• The tallest active volcano in Eurasia has erupted
  • Plumes of ash from the eruption reached almost 20,000 feet
  • The aviation code of the volcano is currently at orange level

The highest and possibly most dangerous volcano in Russia has erupted on Monday. According to a local agency, the eruption sent towering plumes of steam and ash into the sky.

The volcano that recently erupted in Russia is known as Klyuchevskaya Sopka. It is classified as a stratovolcano, which means it has a distinct cone shape that was formed by multiple layers of hardened lava.

According to scientists, Klyuchevskaya Sopka is known as the highest mountain on the Kamchatka Peninsula in Russia. Due to its status and elevation of about 15,580 feet, it is regarded as the tallest active volcano in Russia.

Klyuchevskaya Sopka was formed about 6,000 years ago. Its first recorded eruption occurred in 1697. As noted by scientists, Klyuchevskaya Sopka’s active status has triggered other neighboring volcanoes such as Bezymianny, Karymsky, Kizimen, Shiveluch and Tolbachik. Many of these volcanoes have maintained their active statuses following Klyuchevskaya Sopka’s first eruption.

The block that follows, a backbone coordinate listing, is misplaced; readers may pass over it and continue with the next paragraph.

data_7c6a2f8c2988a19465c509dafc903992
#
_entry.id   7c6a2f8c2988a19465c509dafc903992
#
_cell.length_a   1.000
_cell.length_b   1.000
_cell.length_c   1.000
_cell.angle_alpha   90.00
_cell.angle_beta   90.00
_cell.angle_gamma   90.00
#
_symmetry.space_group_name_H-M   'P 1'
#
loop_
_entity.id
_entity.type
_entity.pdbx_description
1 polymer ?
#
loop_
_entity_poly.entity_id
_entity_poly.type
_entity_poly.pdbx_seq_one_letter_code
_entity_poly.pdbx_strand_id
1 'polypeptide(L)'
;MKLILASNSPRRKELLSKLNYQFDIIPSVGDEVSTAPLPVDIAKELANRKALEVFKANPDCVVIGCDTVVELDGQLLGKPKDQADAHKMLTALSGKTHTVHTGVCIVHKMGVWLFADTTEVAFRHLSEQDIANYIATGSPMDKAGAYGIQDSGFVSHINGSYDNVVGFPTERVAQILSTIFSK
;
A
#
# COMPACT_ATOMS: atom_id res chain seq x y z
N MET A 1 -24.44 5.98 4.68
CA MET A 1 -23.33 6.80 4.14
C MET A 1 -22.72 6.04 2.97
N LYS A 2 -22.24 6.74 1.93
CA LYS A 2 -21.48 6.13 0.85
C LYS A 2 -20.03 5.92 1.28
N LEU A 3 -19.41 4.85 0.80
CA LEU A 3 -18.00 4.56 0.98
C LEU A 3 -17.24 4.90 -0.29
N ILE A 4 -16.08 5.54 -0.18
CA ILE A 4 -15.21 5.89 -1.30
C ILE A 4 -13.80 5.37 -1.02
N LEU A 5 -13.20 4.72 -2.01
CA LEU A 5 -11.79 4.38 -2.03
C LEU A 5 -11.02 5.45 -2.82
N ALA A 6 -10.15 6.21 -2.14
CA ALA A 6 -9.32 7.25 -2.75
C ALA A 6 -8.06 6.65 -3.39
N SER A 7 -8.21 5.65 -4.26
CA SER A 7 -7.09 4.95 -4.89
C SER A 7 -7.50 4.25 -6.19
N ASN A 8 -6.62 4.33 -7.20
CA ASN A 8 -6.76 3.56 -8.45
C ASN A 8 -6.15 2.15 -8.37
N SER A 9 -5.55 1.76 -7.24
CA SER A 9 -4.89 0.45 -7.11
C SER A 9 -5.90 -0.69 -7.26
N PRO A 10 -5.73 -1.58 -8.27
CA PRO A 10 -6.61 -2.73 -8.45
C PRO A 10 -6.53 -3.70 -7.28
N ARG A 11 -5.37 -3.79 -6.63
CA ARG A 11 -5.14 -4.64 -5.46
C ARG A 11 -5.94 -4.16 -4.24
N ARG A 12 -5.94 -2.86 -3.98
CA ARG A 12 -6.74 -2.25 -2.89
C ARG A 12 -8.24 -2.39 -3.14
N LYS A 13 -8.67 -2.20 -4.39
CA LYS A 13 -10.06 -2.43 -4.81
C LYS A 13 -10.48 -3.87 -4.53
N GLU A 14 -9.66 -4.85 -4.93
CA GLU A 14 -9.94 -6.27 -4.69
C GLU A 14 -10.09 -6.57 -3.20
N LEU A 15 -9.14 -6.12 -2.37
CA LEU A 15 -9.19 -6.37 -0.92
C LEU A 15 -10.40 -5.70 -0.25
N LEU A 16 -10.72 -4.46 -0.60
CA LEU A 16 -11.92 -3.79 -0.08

On Monday, Russia’s Kamchatka Volcanic Eruption Response Team (KVERT) reported that Klyuchevskaya Sopka had an explosive eruption. Although the eruption was only classified as moderate, the team noted that the volcano produced volcanic clouds filled with ash and steam that were about 18,040 to 19,680 feet.

According to KVERT’s report, the plume generated by the volcano has started traveling westward. The latest report indicated that the plume has already traveled about 9 miles from the volcano.

Ash fall was not detected in the populated areas near the volcano. However, the town of Kozyrevsk in Kamchatka Krai will most likely experience ash fall since it is in the direct path of the volcanic plume.

Due to the volcano’s latest eruption, KVERT raised its aviation code to orange, which is the second-highest warning level. This means that Klyuchevskaya Sopka is still in danger of erupting and when it does, it could produce volcanic plumes that are high enough to affect the operations of passing aircraft.

“A moderate explosive eruption of the volcano continues. Ash explosions up to 16,400-23,000 ft (5-7 km) a.s.l. could occur at any time. Ongoing activity could affect low-flying aircraft,” KVERT stated.

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An ash plume rises from the Halemaʻumaʻu crater within the Kilauea volcano summit caldera at the Hawaii Volcanoes National Park on May 9, 2018. Mario Tama/Getty Images